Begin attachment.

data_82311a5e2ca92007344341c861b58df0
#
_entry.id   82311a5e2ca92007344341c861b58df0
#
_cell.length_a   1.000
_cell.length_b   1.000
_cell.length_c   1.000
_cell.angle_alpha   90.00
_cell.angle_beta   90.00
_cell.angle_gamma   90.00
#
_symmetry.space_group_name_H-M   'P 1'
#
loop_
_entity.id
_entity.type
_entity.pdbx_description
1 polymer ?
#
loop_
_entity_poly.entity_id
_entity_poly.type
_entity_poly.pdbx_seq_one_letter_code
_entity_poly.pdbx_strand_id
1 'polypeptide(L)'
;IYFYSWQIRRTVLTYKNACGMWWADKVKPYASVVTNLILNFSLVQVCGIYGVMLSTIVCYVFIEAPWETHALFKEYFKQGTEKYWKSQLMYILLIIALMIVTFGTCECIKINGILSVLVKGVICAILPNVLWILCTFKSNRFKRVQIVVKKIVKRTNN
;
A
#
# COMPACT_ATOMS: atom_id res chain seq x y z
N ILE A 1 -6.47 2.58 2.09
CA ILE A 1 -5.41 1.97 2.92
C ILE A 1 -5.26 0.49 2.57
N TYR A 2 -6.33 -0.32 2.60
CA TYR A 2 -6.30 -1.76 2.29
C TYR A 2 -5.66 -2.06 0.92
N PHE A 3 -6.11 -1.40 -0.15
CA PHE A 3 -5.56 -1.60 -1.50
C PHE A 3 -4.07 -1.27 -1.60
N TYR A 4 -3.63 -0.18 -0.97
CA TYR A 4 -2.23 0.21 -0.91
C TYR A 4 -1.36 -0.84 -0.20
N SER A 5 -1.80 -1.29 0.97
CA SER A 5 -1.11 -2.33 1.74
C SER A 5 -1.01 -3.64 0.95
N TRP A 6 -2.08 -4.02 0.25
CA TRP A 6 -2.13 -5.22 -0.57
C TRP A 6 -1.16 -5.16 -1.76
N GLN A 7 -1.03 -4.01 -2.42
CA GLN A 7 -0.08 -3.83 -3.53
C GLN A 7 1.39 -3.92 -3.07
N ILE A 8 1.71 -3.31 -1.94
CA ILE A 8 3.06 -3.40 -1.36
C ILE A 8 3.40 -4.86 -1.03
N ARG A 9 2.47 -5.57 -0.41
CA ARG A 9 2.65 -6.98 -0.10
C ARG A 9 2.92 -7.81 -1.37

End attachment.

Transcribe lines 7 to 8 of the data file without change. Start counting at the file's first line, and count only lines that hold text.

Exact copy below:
_cell.length_c   1.000
_cell.angle_alpha   90.00